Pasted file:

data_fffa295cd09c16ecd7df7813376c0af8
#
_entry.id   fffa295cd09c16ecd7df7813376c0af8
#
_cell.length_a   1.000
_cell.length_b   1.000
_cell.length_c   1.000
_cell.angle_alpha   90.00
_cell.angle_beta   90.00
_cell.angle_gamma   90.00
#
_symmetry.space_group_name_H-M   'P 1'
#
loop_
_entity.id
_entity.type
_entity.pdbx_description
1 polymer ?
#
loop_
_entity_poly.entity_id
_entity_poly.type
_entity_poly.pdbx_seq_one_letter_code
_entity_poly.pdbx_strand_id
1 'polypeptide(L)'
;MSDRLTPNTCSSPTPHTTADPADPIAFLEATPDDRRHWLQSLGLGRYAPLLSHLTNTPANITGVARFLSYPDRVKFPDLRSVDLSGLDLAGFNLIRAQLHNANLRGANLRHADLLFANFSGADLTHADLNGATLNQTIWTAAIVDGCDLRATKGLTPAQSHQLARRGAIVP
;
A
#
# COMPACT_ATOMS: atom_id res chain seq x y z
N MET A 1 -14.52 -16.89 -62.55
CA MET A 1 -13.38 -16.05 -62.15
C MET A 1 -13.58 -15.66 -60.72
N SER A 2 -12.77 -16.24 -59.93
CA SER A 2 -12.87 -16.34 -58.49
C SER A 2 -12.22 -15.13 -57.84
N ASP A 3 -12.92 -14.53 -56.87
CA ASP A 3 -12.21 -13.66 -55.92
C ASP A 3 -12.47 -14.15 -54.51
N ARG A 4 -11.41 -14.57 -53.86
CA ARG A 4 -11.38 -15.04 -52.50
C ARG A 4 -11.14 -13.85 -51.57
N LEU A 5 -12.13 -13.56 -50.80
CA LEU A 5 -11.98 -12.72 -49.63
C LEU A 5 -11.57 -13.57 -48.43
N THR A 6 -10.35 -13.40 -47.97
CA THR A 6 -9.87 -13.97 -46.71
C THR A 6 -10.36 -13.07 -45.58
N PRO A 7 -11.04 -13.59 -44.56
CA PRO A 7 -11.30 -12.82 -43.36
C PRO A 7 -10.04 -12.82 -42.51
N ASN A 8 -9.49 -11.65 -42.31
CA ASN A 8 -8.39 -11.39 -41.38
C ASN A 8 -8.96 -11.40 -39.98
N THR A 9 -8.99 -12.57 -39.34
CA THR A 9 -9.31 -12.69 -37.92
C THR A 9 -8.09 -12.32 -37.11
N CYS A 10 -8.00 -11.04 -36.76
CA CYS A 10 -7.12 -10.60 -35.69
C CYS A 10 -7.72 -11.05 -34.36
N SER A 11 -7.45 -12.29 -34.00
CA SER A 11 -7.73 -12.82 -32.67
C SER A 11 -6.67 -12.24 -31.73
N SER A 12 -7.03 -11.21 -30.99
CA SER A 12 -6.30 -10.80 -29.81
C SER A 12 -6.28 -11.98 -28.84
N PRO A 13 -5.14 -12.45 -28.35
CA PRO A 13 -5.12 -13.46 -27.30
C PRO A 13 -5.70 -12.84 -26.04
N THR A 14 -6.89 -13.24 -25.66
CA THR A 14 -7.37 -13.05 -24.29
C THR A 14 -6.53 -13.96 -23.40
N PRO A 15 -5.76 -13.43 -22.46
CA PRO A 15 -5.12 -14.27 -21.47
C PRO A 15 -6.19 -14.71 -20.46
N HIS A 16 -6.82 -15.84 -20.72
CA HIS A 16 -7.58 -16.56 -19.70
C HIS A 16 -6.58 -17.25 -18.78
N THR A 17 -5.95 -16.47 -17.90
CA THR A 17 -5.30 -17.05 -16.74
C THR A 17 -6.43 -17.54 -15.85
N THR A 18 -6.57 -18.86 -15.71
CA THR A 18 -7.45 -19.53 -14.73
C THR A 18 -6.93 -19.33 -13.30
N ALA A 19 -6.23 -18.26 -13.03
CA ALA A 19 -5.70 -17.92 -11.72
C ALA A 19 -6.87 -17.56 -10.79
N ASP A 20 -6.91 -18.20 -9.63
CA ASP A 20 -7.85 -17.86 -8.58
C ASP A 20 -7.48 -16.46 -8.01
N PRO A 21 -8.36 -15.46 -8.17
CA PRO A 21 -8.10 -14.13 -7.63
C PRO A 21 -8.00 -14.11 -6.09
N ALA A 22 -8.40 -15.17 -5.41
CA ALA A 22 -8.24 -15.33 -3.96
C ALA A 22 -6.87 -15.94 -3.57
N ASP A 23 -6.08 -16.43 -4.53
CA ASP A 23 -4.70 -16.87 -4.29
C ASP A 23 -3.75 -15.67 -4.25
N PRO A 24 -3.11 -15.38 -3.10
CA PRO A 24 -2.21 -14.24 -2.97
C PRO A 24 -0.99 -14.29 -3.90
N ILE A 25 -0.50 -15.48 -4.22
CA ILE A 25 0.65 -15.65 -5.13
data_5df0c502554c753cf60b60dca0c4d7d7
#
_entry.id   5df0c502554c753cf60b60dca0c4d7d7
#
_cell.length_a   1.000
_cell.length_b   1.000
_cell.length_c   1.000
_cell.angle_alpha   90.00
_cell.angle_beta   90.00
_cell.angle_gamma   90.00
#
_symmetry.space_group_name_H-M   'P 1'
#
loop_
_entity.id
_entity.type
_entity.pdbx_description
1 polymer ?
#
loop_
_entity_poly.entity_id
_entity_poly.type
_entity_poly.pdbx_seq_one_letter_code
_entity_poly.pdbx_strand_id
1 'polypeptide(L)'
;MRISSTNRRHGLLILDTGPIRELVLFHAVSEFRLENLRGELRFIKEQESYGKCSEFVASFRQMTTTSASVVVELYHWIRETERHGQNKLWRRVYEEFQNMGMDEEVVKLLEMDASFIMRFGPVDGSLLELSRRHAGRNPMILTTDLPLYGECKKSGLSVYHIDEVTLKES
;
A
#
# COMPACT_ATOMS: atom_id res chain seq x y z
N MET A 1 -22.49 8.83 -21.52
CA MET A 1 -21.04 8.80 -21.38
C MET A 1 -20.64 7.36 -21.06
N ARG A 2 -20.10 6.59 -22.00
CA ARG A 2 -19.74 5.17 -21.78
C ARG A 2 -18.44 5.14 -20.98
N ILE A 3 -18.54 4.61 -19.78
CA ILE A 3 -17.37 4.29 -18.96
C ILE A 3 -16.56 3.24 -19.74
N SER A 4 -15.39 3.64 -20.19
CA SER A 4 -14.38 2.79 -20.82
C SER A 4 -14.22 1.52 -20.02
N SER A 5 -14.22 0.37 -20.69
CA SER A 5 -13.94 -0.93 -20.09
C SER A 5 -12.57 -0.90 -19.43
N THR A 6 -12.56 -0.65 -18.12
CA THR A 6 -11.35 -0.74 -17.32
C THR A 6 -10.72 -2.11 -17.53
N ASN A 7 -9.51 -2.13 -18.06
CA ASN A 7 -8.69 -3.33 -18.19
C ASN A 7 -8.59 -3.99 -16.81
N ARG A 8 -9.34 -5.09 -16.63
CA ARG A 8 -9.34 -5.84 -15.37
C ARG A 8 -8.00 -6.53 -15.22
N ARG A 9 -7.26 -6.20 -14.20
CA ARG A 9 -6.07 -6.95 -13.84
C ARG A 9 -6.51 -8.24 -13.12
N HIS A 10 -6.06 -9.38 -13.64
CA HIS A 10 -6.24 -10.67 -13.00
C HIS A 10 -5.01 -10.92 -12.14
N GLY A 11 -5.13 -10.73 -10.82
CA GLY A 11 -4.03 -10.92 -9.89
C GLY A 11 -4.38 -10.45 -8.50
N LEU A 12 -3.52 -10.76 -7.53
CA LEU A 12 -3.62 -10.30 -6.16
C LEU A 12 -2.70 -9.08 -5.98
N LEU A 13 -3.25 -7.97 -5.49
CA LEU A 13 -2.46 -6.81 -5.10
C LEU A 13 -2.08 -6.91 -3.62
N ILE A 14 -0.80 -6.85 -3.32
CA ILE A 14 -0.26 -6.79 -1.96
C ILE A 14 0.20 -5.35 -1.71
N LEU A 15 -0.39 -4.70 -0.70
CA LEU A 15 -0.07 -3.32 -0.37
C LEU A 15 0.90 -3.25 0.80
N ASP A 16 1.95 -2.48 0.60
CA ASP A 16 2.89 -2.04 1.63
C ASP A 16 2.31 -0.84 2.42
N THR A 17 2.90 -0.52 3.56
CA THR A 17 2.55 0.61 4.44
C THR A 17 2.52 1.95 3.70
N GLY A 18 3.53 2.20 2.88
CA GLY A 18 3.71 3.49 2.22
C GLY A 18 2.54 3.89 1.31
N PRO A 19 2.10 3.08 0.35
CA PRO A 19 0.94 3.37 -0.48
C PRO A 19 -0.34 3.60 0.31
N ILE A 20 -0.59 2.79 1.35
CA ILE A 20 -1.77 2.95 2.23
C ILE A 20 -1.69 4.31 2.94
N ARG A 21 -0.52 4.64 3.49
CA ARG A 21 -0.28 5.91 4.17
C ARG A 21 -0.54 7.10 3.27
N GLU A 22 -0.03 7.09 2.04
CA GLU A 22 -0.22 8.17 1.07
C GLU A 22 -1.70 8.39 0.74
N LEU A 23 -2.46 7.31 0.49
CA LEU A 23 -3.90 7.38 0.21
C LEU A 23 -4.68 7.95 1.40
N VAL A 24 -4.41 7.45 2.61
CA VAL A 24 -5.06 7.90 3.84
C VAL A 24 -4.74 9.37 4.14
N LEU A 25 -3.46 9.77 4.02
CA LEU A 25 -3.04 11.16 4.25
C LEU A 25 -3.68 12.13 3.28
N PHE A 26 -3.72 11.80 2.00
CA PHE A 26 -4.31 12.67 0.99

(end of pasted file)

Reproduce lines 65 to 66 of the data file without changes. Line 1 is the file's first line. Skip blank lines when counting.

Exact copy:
CA SER A 12 -6.30 -10.80 -29.81
C SER A 12 -6.28 -11.98 -28.84